Only then, it is confirmed if the patient shows increased resistance to passive movements that grow with speed and typical positioning of the limbs, because of increased muscle tone.

It should be noted that the features of spasticity should be assessed individually for each patient, with a focus on three main areas:

  • The overall motor difficulties.
  • The ability to control the muscles.
  • How muscle stiffness and any contractures worsen the functional problems.

The clinical pattern* helps to identify the muscles affected by spasticity which helps to determine an appropriate treatment.

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Spasticity in Cerebral Palsy (CP)

  • Spasticity in people with CP is caused due to any damage to the part of the brain that controls muscle tone and movement.
  • Arm and leg muscles may be affected.
  • Infants Children may not show spasticity symptoms, however, later get diagnosed with cerebral palsy, as the problem can become more evident over time as the child matures.

Spasticity in Multiple Sclerosis (MS)

People with MS impact leg and hip muscles, resulting in flexor spasticity (legs and hips locked in a bent position) or extensor spasticity, where stiff muscles hold the legs straight and sometimes crossed at the ankles.


The development of realistic and clinically relevant goals for each individual is the key to a successful treatment. The expectation or the desired result should be clear.

The chief aim of treatment is to simplify life for people with spasticity and for their caregivers, to improve their quality of life. So, improvement in function is a key long-term factor in spasticity management rather than a complete cure.

There’s an entire team to manage spasticity and any goals that are set should be defined and followed up in collaboration with this team. This spasticity management team may include:

  • A specialist in physical medicine and rehabilitation
  • A neurologist
  • A physiotherapist
  • Speech and language pathologist
  • An occupational therapist
  • An Orthopaedic surgeon
  • A neurosurgeon and an orthotist (specialist concerned with the design, manufacture and application of orthoses).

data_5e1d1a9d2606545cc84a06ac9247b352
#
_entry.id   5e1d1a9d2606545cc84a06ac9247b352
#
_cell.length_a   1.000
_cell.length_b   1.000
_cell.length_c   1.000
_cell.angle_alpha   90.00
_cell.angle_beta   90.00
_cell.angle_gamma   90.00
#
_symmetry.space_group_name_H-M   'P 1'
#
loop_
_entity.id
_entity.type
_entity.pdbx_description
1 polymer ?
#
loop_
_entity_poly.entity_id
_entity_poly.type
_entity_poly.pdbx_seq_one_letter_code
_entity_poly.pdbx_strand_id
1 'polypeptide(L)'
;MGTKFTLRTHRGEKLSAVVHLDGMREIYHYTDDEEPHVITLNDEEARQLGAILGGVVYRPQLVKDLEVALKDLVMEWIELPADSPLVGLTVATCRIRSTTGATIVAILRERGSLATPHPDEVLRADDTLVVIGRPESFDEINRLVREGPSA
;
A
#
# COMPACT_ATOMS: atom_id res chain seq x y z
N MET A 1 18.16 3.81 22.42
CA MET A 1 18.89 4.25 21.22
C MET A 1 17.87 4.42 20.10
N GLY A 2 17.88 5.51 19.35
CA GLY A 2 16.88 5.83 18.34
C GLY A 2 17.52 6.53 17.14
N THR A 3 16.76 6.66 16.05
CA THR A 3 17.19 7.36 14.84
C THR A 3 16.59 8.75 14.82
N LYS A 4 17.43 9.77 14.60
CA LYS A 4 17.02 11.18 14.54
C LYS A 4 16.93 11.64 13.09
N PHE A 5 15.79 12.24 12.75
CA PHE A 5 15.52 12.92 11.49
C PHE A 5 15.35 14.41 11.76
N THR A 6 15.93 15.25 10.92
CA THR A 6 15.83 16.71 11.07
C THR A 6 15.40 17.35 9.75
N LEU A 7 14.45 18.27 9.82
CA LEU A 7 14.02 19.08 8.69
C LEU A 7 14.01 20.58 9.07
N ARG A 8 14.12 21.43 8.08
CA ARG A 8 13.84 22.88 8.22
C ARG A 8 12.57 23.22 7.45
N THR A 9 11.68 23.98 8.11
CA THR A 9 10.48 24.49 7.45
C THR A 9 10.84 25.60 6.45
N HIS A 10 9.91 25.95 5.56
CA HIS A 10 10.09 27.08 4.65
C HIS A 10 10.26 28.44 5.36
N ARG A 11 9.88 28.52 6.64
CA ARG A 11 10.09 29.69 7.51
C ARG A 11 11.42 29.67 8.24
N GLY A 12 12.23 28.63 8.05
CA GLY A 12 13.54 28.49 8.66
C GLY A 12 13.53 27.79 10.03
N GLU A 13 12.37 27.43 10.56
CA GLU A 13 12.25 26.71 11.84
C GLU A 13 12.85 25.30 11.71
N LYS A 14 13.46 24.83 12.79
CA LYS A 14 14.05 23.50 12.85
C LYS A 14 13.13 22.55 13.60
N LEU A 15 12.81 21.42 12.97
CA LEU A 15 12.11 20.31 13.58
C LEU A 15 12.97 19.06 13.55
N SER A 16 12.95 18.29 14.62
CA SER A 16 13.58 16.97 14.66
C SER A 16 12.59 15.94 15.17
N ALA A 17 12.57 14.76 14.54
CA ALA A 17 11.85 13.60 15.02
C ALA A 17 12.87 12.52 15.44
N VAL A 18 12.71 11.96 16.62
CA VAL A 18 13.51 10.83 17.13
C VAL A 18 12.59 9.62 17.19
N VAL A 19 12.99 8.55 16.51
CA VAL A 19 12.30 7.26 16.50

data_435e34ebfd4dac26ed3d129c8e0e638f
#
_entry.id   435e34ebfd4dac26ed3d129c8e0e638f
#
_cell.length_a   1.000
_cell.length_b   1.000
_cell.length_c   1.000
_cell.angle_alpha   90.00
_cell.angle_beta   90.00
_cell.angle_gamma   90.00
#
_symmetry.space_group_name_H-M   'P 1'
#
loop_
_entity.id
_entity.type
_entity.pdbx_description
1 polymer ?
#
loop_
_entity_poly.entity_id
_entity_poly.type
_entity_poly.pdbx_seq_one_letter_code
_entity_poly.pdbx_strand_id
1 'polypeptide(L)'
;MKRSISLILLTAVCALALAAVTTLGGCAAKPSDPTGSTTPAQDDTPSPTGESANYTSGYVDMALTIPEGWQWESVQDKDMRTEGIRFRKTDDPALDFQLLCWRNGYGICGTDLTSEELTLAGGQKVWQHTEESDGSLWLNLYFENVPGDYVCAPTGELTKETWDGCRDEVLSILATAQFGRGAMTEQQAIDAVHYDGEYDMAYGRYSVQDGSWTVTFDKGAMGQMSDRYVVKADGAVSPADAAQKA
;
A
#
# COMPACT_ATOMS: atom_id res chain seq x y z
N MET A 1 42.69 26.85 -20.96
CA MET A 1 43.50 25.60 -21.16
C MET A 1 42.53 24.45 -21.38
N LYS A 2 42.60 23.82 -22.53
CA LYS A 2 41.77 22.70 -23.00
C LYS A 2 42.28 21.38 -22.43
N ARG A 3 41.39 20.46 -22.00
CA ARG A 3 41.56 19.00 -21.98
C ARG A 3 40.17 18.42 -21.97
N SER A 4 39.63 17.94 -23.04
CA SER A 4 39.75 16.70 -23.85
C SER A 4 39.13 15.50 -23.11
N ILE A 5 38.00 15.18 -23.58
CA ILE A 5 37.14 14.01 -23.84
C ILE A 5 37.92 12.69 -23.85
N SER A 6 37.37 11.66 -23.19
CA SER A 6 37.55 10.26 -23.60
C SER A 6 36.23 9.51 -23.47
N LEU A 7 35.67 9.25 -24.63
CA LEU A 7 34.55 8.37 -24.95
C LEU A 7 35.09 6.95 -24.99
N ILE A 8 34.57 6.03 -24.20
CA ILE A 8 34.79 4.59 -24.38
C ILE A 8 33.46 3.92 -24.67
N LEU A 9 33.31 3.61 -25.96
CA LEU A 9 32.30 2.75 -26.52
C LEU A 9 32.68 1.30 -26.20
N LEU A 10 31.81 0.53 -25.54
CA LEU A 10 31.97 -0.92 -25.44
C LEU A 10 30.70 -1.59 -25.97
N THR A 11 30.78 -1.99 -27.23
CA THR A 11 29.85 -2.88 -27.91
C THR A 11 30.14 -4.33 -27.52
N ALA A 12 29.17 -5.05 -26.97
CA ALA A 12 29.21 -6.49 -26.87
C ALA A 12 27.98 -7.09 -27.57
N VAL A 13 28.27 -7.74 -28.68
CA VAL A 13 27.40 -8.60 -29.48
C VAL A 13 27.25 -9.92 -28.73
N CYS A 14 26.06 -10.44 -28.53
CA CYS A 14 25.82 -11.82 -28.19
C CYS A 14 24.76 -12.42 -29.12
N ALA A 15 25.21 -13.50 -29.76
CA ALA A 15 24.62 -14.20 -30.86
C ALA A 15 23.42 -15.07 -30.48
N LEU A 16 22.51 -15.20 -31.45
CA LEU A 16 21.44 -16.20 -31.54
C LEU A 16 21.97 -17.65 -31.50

Nonsurgical Treatments for Spasticity

Nonsurgical treatments for spasticity include

Physical therapy: which aims at improving the range of motion and mobility. A physical therapist normally focuses on lower extremity stretching and strengthening exercises and mobility training (transfers, standing and walking).

Occupational therapy: aims at improving strength and coordination allowing for improved performance of daily tasks. An occupational therapist largely emphases more on upper extremity stretching, strengthening and training to perform daily activities, such as grooming, bathing and cooking.

Speech therapy: spasticity sometimes affects the mouth, face and throat muscles. A speech therapist can help such patients with speech, communication and swallowing in a much-guided manner.

Casting or bracing: avoids involuntary spasms and diminishes tightening of the muscles. Using casts or braces for affected regions of the body offers a continued stretch of spastic muscles to improve the range of motion and can facilitate function.

Assistive devices: help a person with spasticity move around and perform daily tasks more efficiently, independently and safely.

There are a wide variety of assistive devices:

  • positioning aids
  • universal cuffs
  • j-neck canes
  • quad canes
  • hemi-walkers
  • gait trainer
  • communications boards
  • adaptive utensils, with better grip
  • nosy cups
  • leg lifters
  • braces
  • standing frames
  • bath chairs

Oral Medications

Oral medications are prescribed in combination with other therapies. They usually only prescribe medications if a particular form of spasticity disrupts daily functioning or sleep. Common medications for spasticity include: